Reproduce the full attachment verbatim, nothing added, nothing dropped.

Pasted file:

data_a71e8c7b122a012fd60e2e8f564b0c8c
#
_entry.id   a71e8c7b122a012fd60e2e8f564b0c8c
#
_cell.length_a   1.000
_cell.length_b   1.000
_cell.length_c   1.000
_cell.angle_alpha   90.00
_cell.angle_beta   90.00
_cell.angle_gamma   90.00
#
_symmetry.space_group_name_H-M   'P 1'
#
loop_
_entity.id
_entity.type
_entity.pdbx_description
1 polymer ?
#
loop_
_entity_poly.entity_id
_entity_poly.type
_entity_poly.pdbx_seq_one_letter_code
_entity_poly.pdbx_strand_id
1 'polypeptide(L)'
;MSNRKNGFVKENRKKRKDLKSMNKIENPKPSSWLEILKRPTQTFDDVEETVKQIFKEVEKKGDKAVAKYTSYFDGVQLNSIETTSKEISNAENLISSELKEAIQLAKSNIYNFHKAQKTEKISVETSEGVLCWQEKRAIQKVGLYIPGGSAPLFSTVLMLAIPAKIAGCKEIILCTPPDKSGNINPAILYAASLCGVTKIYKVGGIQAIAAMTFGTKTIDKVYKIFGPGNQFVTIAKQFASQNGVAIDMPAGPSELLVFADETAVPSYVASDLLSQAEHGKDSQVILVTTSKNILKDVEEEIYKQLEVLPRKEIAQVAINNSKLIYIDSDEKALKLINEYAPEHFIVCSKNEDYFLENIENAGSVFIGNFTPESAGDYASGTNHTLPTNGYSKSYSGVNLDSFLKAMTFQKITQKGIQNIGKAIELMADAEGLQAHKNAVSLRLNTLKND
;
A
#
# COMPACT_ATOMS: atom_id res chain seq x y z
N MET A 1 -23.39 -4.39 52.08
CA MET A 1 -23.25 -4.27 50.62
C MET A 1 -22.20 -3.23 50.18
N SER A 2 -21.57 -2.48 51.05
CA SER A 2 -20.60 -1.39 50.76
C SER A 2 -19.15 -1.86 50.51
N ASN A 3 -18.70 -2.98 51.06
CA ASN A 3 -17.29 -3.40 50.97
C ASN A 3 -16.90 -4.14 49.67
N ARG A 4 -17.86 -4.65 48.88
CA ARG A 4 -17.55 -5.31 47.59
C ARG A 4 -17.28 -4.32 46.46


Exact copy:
data_a71e8c7b122a012fd60e2e8f564b0c8c
#
_entry.id   a71e8c7b122a012fd60e2e8f564b0c8c
#
_cell.length_a   1.000
_cell.length_b   1.000
_cell.length_c   1.000
_cell.angle_alpha   90.00
_cell.angle_beta   90.00
_cell.angle_gamma   90.00
#
_symmetry.space_group_name_H-M   'P 1'
#
loop_
_entity.id
_entity.type
_entity.pdbx_description
1 polymer ?
#
loop_
_entity_poly.entity_id
_entity_poly.type
_entity_poly.pdbx_seq_one_letter_code
_entity_poly.pdbx_strand_id
1 'polypeptide(L)'
;MSNRKNGFVKENRKKRKDLKSMNKIENPKPSSWLEILKRPTQTFDDVEETVKQIFKEVEKKGDKAVAKYTSYFDGVQLNSIETTSKEISNAENLISSELKEAIQLAKSNIYNFHKAQKTEKISVETSEGVLCWQEKRAIQKVGLYIPGGSAPLFSTVLMLAIPAKIAGCKEIILCTPPDKSGNINPAILYAASLCGVTKIYKVGGIQAIAAMTFGTKTIDKVYKIFGPGNQFVTIAKQFASQNGVAIDMPAGPSELLVFADETAVPSYVASDLLSQAEHGKDSQVILVTTSKNILKDVEEEIYKQLEVLPRKEIAQVAINNSKLIYIDSDEKALKLINEYAPEHFIVCSKNEDYFLENIENAGSVFIGNFTPESAGDYASGTNHTLPTNGYSKSYSGVNLDSFLKAMTFQKITQKGIQNIGKAIELMADAEGLQAHKNAVSLRLNTLKND
;
A
#
# COMPACT_ATOMS: atom_id res chain seq x y z
N MET A 1 -23.39 -4.39 52.08
CA MET A 1 -23.25 -4.27 50.62
C MET A 1 -22.20 -3.23 50.18
N SER A 2 -21.57 -2.48 51.05
CA SER A 2 -20.60 -1.39 50.76
C SER A 2 -19.15 -1.86 50.51
N ASN A 3 -18.70 -2.98 51.06
CA ASN A 3 -17.29 -3.40 50.97
C ASN A 3 -16.90 -4.14 49.67
N ARG A 4 -17.86 -4.65 48.88
CA ARG A 4 -17.55 -5.31 47.59
C ARG A 4 -17.28 -4.32 46.46